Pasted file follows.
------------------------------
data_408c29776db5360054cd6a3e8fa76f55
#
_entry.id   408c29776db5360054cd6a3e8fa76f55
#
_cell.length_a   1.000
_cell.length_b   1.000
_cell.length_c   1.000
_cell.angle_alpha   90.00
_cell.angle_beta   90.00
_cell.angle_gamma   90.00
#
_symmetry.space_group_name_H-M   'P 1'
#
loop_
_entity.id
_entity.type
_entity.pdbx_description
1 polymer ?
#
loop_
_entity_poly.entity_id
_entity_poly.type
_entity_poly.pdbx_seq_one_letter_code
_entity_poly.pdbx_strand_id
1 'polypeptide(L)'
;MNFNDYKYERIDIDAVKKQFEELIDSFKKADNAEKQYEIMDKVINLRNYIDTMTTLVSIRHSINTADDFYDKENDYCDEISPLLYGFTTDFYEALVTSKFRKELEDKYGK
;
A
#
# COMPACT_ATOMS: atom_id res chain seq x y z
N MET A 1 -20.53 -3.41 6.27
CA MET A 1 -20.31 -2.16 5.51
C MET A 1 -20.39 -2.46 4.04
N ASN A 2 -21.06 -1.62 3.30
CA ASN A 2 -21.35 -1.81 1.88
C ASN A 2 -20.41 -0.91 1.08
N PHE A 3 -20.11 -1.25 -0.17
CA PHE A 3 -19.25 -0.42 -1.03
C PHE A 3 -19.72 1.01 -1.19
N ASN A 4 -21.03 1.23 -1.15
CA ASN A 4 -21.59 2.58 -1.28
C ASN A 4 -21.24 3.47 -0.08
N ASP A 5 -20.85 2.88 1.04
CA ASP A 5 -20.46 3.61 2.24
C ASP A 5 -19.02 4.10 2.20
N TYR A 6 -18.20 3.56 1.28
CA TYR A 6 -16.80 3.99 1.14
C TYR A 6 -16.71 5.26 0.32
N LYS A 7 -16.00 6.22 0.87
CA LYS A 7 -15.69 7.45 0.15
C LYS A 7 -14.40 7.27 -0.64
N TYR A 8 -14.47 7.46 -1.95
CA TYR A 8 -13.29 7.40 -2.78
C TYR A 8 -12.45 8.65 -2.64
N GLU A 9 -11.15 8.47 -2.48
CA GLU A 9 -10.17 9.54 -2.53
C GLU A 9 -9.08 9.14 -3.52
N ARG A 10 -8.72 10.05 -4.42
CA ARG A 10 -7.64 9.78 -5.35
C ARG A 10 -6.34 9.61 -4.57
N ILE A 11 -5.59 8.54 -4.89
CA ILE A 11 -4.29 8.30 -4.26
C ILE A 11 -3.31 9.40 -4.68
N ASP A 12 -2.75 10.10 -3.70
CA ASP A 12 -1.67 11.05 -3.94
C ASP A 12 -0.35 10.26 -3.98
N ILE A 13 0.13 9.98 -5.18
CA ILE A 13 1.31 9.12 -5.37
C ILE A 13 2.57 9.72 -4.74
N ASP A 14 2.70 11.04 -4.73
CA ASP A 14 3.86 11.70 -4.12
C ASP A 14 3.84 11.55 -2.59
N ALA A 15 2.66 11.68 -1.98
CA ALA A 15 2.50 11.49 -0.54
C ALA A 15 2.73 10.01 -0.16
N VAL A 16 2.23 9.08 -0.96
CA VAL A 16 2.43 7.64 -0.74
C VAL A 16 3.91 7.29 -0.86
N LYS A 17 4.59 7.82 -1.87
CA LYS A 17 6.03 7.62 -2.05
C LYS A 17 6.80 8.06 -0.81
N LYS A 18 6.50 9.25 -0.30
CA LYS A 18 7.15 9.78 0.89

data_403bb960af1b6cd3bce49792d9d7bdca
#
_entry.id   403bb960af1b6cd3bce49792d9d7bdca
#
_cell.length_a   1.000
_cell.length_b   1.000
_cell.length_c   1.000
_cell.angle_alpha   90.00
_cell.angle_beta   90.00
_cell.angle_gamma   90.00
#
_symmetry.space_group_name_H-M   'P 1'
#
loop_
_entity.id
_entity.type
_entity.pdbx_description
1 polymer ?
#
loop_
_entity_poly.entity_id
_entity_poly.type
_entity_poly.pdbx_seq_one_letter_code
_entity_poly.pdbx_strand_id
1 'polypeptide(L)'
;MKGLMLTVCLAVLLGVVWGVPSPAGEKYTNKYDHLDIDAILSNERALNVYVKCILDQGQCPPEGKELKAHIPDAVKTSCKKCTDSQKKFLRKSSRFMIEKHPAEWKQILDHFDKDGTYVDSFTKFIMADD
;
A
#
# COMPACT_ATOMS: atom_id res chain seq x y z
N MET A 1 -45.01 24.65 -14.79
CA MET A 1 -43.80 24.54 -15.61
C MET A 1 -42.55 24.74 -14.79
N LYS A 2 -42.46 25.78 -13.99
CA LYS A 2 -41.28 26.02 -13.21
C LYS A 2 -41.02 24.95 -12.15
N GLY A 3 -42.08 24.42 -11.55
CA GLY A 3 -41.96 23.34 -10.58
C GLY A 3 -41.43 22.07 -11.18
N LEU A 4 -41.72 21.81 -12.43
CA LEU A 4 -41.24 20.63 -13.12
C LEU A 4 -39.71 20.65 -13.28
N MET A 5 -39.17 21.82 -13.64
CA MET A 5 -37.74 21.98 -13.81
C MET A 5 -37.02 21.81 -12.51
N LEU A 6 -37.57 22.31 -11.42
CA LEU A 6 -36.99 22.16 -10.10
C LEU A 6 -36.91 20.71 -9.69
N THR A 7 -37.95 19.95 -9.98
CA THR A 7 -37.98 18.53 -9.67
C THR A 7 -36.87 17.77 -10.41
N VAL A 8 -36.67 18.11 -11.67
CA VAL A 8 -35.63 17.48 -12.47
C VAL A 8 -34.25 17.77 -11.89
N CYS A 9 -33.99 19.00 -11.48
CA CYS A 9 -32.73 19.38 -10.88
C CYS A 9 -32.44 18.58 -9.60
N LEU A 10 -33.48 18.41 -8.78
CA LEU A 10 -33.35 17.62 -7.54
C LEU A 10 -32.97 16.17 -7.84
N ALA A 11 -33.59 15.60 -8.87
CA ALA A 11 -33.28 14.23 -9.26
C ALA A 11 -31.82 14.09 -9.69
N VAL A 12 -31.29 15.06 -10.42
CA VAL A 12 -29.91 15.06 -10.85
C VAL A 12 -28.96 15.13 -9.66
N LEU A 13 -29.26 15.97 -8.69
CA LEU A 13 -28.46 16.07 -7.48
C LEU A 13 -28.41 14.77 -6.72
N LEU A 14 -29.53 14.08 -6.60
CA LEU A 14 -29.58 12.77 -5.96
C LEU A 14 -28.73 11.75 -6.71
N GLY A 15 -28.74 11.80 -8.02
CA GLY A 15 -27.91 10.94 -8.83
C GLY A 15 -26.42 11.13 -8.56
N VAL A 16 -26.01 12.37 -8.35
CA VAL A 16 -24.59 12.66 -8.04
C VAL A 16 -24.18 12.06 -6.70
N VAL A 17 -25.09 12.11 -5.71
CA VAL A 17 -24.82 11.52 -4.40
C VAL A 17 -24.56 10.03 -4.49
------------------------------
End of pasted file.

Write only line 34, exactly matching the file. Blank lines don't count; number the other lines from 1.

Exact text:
N ASN A 2 -21.06 -1.62 3.30